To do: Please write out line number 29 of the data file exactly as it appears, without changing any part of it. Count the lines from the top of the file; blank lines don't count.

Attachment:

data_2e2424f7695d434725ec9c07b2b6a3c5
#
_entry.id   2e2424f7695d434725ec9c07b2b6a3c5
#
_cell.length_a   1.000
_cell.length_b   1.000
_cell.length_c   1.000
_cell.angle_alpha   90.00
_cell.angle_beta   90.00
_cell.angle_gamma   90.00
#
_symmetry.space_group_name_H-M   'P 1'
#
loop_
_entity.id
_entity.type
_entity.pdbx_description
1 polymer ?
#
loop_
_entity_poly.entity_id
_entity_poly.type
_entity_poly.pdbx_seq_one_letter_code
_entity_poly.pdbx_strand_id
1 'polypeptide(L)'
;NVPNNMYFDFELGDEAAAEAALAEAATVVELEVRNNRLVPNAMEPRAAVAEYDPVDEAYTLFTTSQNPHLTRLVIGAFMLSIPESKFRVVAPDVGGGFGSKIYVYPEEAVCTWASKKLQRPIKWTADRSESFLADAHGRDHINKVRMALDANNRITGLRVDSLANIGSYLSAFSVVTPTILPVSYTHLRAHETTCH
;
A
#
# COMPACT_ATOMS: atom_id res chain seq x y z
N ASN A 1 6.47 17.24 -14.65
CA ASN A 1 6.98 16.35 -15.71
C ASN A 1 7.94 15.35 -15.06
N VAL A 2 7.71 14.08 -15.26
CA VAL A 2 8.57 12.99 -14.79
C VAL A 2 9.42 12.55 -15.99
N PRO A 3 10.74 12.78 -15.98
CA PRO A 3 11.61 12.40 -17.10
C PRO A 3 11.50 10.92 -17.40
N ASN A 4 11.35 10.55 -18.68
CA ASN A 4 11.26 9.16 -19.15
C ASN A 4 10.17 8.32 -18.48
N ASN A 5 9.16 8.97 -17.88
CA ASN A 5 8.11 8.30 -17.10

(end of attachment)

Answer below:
#